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Department of Water & Power


Svend Petersen applies the finishing touches to the office that soon will be occupied by a new telecommunicating Hollywood dynamo.

Those people doing business over dry martinis in the Polo Lounge? Retro. In the here and now, producers, actors, agents--people in The Biz--are concocting the mega-deals over exotic fruit and Evian in champagne coolers in the least likely of places: poolside cabanas at the Beverly Hills Hotel.

Once luxury tents meant for lounging and changing, the cabanas now can be equipped with phones, faxes, laptops--all the tools of trade for business people clad in bikinis, board shorts or plush bathrobes with the pink palace's crest.

Petersen, the hotel's pool manager, will set up your cyber-connected poolside office. You might want one of his papaya sorbets as well while you (and up to five others) take a power meeting while soaking up the rays. Suntan lotion, after all, is free, and Petersen will gladly rub it on and bring one of his famous freezer-chilled towels if you overheat.

It's enough to make you whistle while you work.

But getting wired by the water isn't cheap. Only hotel guests may rent cabanas, and they pay $125 a day (from 7 a.m. to 10 p.m., when the pool closes) in addition to a room, suite or bungalow bill that ranges from $275 to $3,050 a night.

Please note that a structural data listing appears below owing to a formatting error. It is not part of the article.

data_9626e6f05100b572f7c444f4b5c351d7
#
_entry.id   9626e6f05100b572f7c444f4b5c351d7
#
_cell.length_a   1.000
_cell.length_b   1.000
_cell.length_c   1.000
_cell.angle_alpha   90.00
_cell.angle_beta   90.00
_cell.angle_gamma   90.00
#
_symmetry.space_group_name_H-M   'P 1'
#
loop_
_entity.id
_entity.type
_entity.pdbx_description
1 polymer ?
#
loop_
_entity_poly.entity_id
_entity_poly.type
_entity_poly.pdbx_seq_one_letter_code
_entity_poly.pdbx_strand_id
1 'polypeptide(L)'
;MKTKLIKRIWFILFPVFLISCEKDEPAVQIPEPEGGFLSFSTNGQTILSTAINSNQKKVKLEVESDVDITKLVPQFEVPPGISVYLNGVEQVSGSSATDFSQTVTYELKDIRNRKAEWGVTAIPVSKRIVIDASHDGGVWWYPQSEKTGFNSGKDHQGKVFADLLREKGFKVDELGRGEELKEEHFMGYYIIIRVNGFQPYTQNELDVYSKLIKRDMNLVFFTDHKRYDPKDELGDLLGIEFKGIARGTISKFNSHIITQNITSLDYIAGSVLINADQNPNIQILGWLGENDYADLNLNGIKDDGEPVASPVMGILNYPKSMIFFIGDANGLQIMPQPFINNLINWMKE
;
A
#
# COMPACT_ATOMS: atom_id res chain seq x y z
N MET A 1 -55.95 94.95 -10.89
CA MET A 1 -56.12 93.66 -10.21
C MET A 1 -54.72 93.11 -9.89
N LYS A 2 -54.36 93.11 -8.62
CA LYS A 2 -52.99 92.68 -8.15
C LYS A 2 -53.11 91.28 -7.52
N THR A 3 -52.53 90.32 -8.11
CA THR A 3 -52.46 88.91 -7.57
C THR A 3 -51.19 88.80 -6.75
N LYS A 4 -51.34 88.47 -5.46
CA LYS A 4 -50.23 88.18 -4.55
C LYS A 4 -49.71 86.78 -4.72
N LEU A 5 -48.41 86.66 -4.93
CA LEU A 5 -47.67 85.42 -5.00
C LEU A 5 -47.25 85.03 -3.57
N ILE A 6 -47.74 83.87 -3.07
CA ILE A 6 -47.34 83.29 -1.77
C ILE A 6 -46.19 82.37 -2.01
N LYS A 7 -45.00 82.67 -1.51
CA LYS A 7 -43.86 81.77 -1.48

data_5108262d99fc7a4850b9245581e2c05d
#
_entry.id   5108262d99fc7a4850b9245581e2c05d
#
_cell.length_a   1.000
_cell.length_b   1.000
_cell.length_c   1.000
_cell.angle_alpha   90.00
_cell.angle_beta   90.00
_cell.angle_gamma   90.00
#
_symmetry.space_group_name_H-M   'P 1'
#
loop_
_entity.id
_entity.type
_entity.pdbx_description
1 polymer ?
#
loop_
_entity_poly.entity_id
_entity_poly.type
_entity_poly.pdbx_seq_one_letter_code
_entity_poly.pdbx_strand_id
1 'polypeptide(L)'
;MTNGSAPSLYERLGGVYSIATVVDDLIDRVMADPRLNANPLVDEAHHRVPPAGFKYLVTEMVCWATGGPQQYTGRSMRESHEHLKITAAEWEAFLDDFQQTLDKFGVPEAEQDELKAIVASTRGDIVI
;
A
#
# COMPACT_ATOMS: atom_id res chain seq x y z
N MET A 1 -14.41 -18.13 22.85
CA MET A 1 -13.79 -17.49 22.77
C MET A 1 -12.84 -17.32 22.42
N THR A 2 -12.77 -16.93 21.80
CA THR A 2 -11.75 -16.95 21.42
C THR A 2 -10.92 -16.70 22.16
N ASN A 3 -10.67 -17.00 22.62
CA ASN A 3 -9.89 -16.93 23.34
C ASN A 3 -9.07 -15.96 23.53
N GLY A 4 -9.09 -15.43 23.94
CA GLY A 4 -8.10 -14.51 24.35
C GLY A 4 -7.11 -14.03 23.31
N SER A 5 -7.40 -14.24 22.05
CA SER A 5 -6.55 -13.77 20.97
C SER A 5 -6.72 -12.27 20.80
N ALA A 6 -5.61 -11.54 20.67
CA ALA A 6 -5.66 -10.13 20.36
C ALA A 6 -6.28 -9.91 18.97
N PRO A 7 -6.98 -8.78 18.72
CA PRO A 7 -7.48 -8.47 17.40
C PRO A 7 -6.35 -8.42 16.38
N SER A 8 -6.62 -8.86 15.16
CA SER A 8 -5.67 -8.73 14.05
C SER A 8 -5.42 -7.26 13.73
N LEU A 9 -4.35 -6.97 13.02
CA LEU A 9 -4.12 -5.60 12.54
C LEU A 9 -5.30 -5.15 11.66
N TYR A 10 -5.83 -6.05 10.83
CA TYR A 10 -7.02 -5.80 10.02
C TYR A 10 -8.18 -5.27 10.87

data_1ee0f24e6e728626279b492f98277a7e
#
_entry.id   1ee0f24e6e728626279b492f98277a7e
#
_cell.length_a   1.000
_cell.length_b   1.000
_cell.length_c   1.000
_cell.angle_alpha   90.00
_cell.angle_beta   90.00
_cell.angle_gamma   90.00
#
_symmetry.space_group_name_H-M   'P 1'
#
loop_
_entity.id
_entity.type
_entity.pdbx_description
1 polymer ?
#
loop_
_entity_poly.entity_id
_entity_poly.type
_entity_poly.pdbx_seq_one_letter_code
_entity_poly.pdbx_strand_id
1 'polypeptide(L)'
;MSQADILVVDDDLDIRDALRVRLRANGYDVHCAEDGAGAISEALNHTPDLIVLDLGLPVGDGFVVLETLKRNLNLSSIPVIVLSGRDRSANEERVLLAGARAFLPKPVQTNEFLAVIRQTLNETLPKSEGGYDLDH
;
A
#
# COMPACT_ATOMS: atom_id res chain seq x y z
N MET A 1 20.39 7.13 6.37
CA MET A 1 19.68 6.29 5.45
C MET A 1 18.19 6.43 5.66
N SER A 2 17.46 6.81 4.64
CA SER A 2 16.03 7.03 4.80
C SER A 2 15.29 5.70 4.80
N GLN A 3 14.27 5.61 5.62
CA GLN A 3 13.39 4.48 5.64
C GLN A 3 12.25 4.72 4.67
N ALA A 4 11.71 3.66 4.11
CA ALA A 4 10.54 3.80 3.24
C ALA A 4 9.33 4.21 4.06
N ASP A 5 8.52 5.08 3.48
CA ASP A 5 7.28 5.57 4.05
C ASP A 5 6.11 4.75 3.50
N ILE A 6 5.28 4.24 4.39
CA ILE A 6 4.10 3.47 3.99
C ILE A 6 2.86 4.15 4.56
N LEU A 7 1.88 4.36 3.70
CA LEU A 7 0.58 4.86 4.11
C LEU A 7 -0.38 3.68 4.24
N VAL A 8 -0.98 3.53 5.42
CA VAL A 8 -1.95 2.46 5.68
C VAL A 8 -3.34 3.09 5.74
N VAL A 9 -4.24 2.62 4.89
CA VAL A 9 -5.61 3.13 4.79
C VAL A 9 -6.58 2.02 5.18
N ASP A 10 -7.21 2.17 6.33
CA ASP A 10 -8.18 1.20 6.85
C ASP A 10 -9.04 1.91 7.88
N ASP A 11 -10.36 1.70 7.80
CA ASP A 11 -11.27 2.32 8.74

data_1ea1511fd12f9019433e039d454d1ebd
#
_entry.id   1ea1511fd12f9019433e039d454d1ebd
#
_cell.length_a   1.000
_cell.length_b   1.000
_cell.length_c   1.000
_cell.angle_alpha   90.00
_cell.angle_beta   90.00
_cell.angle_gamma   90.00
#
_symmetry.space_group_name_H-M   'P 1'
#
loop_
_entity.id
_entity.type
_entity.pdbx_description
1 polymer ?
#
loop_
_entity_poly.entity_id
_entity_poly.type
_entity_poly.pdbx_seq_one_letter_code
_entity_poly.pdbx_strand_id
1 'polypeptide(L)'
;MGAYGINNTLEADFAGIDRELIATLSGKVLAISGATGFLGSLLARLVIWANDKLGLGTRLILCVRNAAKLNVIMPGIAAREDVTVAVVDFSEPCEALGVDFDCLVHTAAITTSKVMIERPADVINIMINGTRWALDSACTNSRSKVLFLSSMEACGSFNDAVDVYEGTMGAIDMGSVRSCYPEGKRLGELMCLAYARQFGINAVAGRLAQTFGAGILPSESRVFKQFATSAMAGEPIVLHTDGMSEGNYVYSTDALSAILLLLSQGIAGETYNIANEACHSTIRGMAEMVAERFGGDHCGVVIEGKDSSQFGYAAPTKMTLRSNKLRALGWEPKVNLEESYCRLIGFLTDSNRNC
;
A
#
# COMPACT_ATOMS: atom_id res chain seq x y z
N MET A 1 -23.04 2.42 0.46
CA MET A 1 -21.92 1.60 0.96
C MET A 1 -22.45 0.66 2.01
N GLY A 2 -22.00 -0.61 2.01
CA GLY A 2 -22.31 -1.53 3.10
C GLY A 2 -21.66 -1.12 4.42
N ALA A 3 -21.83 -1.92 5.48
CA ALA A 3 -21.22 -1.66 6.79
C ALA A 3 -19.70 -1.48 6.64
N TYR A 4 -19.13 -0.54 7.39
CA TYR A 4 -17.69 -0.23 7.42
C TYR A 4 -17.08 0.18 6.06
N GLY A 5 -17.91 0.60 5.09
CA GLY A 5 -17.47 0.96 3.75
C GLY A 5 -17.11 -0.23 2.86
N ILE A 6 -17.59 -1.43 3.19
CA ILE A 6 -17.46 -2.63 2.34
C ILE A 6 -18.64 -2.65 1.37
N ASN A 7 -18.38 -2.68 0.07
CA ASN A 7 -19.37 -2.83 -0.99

"This is a trend that just keeps getting hotter, especially with the younger executives who are into all this high-tech way of doing business and mixing it with pleasure," says Petersen, who has been the pool's manager for 36 years.

"We have guests on a waiting list" for 21 cabanas, he says.

Over at the Peninsula Hotel in Beverly Hills, cabana teleconferencing, faxing and e-mailing are also making waves poolside. There, too, a cabana can be had for $125 a day (from 6 a.m. to 10 p.m.) on top of a hotel room or suite charge from $325 to $3,000.

"Some notorious wheeling and dealing" goes on in those things, says the hotel's spokeswoman, Andrea Werbel.

Natch, it's the L.A. way to pool your deals.

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